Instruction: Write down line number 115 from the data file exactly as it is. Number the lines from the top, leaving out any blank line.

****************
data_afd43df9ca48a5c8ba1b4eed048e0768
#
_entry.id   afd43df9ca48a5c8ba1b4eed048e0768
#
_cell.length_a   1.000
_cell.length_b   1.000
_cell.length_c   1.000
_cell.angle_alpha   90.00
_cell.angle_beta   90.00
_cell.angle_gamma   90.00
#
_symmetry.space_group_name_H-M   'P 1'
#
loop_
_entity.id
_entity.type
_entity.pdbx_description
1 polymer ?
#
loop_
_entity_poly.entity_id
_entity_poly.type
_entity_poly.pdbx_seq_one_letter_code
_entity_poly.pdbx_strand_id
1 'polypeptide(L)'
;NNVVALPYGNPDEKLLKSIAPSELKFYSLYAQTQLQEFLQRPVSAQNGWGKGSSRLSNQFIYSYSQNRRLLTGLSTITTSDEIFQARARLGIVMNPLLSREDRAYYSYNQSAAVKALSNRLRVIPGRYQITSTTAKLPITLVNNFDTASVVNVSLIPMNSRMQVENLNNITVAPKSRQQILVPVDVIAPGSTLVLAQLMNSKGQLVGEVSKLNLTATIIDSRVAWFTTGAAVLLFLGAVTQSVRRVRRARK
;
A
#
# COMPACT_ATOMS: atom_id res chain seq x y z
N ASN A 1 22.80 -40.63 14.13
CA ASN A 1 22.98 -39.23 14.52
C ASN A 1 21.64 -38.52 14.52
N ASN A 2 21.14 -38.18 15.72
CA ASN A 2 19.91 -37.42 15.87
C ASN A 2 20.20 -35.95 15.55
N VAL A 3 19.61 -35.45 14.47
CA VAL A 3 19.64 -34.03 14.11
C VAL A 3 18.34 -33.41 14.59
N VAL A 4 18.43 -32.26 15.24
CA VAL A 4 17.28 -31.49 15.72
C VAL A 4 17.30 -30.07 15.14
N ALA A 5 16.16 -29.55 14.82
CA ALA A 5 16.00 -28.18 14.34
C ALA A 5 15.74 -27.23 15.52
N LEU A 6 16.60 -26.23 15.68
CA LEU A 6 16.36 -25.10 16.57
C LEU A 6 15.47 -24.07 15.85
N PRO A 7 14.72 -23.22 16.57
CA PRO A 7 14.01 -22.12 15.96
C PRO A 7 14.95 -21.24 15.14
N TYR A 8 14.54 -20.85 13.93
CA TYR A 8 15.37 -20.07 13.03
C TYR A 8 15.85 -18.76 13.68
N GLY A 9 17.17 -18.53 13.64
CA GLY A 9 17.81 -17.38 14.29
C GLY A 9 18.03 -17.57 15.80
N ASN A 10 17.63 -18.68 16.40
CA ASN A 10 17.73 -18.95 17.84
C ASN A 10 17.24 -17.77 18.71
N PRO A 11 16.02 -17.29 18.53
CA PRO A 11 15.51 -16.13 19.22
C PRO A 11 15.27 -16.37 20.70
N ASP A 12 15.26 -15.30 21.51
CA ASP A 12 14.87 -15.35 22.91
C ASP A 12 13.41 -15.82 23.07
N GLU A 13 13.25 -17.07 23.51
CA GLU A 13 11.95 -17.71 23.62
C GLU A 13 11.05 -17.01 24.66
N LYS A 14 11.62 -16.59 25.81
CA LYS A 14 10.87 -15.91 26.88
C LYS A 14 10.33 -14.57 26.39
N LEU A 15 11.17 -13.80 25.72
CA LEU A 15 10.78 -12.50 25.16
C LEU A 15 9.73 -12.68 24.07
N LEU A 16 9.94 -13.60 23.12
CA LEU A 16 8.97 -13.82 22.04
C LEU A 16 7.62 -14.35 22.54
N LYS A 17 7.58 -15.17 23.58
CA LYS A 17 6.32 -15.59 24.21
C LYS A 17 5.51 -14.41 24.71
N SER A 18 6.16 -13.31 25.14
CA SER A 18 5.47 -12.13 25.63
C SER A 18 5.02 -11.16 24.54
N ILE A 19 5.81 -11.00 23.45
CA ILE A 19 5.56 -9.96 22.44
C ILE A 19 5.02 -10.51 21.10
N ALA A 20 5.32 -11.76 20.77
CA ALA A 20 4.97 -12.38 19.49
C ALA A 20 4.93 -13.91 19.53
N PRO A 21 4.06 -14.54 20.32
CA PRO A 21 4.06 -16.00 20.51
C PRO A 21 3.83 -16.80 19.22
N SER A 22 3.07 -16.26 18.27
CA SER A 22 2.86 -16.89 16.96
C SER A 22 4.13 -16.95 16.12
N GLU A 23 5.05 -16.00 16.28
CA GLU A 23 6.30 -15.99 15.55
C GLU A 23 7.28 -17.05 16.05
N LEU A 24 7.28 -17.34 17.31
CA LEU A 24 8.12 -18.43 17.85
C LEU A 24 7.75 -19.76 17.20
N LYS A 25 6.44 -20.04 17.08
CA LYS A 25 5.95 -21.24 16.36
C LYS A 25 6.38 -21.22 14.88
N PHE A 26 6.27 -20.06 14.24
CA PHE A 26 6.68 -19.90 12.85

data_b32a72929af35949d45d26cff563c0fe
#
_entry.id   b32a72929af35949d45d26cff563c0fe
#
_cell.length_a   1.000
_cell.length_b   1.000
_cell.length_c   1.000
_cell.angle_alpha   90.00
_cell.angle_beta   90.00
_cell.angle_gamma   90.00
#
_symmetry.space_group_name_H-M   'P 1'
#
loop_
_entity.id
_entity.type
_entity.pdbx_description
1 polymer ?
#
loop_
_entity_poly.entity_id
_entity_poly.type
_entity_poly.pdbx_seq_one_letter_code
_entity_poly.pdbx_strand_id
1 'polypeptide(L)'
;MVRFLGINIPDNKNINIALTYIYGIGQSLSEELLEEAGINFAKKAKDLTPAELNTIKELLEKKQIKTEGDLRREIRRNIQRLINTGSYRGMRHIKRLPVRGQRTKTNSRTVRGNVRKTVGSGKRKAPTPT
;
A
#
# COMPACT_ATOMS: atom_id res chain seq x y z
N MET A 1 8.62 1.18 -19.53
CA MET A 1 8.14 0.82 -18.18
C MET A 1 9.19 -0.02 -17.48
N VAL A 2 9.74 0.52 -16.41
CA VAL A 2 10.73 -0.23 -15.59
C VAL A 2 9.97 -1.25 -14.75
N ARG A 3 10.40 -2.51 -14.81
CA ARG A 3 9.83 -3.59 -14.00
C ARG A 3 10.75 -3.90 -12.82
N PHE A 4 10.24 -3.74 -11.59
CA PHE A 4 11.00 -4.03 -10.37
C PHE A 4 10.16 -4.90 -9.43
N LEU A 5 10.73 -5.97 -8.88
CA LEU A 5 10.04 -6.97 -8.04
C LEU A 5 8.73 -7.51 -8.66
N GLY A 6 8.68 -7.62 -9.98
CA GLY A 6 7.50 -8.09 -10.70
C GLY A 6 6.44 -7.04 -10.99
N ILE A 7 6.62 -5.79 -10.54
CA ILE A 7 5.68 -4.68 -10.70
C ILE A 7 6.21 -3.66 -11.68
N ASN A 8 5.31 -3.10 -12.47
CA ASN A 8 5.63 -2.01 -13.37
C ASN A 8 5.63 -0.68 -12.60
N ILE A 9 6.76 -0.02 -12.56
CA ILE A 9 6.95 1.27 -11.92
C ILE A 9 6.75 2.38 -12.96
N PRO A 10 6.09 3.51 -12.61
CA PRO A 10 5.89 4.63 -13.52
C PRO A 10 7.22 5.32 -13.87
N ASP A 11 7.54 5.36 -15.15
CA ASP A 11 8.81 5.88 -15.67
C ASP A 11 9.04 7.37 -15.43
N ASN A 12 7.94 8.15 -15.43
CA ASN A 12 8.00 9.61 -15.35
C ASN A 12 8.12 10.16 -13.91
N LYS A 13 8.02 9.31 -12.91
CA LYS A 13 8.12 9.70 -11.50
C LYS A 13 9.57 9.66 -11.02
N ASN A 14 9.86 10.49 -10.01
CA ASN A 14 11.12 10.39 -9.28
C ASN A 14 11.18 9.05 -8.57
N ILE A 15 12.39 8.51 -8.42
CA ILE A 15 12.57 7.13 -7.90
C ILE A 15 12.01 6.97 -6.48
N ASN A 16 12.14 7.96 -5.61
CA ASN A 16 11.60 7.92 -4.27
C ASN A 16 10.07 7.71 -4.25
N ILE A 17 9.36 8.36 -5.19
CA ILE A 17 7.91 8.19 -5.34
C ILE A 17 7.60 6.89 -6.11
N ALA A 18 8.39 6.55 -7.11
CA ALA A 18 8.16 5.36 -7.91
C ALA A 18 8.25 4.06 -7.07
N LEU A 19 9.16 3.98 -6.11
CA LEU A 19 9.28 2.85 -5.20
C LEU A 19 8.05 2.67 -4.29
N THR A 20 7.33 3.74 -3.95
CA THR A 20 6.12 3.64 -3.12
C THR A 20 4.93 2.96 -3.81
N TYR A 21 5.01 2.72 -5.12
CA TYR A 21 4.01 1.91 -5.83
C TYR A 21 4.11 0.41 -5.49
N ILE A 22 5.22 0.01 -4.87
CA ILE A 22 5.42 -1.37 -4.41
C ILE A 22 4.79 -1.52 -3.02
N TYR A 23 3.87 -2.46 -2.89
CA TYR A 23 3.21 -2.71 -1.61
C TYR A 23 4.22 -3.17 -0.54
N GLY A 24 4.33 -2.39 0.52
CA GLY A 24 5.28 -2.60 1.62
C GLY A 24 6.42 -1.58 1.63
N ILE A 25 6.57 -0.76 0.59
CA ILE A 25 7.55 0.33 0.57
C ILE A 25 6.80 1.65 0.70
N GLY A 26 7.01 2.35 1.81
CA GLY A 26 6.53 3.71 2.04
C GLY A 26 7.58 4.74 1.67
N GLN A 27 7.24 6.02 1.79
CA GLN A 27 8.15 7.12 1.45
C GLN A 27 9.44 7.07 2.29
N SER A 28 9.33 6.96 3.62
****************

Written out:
_cell.angle_alpha   90.00